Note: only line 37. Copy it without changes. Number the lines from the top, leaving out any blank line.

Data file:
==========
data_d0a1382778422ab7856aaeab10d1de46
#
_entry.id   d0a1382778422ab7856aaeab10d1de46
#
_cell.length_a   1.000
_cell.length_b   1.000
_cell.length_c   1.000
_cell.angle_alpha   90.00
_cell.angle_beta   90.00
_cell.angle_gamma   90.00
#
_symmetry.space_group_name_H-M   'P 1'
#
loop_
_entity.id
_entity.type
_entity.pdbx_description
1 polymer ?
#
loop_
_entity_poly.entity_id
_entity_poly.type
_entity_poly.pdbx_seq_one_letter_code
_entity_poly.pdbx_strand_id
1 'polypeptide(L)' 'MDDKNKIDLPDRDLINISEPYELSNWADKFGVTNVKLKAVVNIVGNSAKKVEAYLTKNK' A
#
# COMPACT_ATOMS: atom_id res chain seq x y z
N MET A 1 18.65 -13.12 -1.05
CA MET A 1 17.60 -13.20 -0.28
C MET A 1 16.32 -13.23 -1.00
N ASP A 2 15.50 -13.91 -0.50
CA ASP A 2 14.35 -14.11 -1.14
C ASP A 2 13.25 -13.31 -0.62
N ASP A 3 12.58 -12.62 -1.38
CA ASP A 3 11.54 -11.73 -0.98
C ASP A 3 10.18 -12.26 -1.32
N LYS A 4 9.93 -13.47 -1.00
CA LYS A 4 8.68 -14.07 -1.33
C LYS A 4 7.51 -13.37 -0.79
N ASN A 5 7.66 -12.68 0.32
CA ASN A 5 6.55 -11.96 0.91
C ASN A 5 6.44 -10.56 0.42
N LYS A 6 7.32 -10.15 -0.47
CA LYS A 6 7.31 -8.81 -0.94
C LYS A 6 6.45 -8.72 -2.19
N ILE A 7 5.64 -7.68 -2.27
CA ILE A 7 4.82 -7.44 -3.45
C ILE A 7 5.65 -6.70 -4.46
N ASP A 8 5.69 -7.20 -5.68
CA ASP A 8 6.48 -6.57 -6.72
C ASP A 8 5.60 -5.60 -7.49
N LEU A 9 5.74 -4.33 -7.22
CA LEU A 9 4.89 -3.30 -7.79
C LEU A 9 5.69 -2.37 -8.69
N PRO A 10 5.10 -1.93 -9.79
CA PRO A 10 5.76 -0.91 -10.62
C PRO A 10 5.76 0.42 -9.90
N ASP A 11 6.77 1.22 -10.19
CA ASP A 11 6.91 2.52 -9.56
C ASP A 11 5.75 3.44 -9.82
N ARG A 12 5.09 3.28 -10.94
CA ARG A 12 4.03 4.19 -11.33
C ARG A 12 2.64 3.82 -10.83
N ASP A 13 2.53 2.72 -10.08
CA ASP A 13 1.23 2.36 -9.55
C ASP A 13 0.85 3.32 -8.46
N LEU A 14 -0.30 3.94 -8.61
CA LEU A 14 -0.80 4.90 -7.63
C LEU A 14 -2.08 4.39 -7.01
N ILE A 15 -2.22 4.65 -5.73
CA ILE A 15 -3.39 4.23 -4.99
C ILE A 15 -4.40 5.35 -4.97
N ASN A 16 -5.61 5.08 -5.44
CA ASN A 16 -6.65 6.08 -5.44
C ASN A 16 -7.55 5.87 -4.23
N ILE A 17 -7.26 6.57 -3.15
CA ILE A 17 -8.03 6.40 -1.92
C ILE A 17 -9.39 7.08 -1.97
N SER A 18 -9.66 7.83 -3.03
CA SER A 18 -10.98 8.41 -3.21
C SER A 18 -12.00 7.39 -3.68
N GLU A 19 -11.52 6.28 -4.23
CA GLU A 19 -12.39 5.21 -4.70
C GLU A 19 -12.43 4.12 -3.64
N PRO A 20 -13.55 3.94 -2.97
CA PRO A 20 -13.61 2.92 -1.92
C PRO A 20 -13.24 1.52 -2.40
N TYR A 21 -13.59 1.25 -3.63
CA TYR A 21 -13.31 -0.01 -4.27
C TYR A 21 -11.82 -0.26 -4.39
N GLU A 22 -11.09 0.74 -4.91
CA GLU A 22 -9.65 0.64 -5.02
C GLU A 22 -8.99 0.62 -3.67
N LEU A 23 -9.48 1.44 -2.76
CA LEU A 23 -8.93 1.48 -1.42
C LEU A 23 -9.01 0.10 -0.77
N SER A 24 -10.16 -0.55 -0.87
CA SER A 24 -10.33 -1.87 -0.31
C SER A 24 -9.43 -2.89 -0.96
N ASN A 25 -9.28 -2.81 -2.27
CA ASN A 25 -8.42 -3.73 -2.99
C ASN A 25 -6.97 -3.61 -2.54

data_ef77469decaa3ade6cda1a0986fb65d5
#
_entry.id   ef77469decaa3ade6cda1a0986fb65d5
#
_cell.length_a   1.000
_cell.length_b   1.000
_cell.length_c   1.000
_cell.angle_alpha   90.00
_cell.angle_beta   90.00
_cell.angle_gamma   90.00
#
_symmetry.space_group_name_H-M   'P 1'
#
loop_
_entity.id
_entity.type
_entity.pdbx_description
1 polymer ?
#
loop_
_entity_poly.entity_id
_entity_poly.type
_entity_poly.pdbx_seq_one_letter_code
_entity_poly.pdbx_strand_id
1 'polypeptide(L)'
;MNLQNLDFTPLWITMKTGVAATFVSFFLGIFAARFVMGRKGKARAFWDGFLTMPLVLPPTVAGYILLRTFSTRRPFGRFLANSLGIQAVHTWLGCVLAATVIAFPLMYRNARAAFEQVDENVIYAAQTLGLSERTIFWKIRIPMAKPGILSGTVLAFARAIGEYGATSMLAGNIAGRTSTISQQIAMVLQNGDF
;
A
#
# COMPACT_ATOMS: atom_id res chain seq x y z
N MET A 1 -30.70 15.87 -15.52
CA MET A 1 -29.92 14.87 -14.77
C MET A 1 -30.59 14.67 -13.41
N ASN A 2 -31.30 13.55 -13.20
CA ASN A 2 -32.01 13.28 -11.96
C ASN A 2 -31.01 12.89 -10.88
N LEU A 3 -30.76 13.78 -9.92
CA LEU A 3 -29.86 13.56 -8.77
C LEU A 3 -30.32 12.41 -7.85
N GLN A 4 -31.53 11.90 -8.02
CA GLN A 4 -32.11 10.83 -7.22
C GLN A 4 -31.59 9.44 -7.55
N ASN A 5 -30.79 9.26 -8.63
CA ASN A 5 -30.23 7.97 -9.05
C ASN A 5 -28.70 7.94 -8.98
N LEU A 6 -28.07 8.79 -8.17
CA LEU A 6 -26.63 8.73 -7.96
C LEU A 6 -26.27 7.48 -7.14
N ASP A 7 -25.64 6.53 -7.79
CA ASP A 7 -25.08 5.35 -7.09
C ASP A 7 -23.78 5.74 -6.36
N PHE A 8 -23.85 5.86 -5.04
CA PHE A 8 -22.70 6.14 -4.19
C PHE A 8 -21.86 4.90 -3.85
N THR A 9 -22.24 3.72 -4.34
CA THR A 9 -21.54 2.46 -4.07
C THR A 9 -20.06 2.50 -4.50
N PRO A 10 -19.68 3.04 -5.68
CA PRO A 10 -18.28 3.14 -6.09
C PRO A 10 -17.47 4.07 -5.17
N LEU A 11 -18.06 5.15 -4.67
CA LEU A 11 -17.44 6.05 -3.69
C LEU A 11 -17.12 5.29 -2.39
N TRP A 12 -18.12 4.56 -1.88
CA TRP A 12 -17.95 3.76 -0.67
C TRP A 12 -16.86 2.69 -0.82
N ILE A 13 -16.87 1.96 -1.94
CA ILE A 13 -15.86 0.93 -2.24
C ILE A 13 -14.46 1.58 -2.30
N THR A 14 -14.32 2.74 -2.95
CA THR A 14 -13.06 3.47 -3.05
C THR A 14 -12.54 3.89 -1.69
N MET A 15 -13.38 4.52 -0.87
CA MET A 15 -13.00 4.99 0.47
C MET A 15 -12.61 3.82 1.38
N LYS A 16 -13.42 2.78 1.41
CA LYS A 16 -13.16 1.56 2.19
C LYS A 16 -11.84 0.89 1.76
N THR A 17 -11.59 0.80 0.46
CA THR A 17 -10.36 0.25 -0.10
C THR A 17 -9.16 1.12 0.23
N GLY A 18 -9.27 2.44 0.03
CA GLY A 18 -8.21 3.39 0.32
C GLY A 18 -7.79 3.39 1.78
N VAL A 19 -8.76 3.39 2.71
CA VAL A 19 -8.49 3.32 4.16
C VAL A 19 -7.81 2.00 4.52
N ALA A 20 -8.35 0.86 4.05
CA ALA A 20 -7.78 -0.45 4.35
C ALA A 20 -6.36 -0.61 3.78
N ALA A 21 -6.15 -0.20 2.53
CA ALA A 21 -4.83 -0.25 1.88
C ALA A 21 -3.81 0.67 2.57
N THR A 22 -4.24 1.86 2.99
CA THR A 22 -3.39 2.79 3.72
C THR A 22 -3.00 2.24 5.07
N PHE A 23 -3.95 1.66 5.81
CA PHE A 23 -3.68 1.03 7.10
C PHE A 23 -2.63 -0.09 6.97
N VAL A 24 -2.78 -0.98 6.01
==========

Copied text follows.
N LYS A 4 9.93 -13.47 -1.00